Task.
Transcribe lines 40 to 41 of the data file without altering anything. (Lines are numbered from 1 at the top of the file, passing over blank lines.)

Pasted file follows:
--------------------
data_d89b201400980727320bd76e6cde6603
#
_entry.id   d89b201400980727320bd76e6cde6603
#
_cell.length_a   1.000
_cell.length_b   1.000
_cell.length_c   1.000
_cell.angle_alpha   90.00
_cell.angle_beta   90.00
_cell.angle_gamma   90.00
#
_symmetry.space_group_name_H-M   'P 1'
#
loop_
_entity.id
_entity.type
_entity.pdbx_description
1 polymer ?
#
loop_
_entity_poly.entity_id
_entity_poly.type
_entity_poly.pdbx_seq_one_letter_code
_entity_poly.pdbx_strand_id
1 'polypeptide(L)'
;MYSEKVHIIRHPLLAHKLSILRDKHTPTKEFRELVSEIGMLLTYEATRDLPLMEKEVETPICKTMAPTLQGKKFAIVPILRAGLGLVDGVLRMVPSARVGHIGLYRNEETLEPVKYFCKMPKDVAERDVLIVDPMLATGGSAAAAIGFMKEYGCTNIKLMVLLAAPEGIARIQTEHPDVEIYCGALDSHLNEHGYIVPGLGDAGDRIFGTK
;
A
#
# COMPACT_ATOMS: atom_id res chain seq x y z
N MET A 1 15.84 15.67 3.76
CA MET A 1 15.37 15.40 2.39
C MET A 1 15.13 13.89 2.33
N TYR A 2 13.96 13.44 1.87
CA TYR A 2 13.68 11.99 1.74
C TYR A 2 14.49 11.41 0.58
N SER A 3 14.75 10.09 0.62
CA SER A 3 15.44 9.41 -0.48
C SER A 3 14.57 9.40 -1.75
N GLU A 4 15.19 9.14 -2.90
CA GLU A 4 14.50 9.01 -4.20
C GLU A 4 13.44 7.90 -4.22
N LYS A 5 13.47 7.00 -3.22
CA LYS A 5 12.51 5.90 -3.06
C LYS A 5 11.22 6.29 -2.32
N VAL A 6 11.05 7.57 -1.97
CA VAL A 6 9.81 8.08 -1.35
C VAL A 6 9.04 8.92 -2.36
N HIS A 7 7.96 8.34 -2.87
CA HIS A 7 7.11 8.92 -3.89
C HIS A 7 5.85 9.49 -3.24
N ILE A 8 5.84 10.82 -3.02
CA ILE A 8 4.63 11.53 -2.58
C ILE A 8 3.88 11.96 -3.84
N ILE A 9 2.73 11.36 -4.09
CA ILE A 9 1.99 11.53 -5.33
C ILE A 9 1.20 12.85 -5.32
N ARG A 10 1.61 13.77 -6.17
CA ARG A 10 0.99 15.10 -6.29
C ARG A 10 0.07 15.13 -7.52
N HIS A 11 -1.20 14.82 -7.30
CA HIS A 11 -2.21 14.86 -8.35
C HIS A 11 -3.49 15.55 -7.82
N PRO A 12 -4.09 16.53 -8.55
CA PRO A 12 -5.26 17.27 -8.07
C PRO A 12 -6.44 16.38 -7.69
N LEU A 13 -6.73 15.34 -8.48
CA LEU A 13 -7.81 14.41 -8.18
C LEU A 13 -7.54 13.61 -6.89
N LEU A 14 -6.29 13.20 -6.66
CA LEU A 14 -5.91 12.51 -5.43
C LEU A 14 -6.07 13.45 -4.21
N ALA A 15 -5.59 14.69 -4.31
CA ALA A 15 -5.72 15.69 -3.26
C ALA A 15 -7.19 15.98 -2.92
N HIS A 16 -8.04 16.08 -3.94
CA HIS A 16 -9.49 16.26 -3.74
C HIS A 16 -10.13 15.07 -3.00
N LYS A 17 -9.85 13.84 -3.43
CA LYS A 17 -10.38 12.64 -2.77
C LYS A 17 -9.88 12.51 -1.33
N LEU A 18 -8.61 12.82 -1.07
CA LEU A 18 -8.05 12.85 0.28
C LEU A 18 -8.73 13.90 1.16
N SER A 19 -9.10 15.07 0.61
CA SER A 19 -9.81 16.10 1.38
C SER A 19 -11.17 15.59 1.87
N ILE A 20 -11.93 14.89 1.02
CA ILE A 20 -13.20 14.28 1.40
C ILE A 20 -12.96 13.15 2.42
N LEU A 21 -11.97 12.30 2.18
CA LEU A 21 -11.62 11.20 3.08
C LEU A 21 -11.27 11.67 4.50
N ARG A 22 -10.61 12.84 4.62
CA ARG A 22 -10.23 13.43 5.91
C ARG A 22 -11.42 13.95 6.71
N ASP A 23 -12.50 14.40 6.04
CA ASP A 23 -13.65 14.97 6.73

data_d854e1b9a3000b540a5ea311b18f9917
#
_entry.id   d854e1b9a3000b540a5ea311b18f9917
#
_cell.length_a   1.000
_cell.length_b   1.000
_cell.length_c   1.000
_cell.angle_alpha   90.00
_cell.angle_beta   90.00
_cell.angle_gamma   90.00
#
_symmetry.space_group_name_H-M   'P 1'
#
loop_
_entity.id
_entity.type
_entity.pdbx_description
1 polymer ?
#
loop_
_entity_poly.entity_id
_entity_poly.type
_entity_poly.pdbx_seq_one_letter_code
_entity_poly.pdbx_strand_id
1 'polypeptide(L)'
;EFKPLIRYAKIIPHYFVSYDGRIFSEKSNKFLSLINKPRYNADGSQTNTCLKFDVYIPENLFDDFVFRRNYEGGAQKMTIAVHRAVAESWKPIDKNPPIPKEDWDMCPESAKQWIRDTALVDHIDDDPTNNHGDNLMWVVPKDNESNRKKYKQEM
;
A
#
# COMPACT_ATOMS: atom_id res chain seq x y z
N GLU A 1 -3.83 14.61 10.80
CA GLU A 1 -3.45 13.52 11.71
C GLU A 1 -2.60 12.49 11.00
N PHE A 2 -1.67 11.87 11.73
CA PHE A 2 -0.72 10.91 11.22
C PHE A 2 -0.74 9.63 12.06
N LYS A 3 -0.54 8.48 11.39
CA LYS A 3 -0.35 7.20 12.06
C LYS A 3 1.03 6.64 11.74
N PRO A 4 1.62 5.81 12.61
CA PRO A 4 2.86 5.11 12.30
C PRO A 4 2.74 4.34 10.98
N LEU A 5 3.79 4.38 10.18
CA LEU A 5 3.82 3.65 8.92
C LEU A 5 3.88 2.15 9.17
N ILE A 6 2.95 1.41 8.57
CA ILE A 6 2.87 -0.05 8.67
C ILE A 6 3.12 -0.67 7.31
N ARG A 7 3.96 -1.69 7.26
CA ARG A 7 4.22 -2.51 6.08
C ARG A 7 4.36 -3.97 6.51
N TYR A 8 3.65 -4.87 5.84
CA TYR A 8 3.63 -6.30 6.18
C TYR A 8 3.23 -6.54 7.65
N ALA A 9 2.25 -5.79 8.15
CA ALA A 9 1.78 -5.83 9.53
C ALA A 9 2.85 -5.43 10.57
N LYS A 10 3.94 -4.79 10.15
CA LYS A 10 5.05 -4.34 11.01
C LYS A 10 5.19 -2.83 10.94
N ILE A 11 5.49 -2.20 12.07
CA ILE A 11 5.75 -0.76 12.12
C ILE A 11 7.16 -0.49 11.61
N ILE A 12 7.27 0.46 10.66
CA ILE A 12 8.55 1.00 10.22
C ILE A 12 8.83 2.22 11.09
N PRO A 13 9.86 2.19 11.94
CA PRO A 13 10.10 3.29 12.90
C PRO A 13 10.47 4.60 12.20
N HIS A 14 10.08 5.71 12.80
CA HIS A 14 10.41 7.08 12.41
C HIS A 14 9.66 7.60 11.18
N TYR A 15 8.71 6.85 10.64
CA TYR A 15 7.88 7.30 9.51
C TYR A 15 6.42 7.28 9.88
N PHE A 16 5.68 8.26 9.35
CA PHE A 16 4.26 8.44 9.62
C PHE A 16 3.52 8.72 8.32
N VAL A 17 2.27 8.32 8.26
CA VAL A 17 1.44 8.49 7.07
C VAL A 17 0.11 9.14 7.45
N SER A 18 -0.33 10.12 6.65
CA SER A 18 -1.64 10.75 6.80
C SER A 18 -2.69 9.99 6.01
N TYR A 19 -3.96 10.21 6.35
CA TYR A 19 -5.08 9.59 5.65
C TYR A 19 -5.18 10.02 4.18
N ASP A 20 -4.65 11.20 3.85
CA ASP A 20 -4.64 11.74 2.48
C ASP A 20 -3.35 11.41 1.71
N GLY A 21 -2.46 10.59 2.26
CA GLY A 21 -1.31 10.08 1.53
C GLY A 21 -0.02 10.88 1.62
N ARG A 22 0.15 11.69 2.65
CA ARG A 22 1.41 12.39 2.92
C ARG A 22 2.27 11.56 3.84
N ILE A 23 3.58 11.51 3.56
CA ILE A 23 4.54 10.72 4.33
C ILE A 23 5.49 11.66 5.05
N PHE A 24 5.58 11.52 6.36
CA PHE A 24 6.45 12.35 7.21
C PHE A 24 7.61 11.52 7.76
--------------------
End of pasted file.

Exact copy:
N GLU A 4 15.19 9.14 -2.90
CA GLU A 4 14.50 9.01 -4.20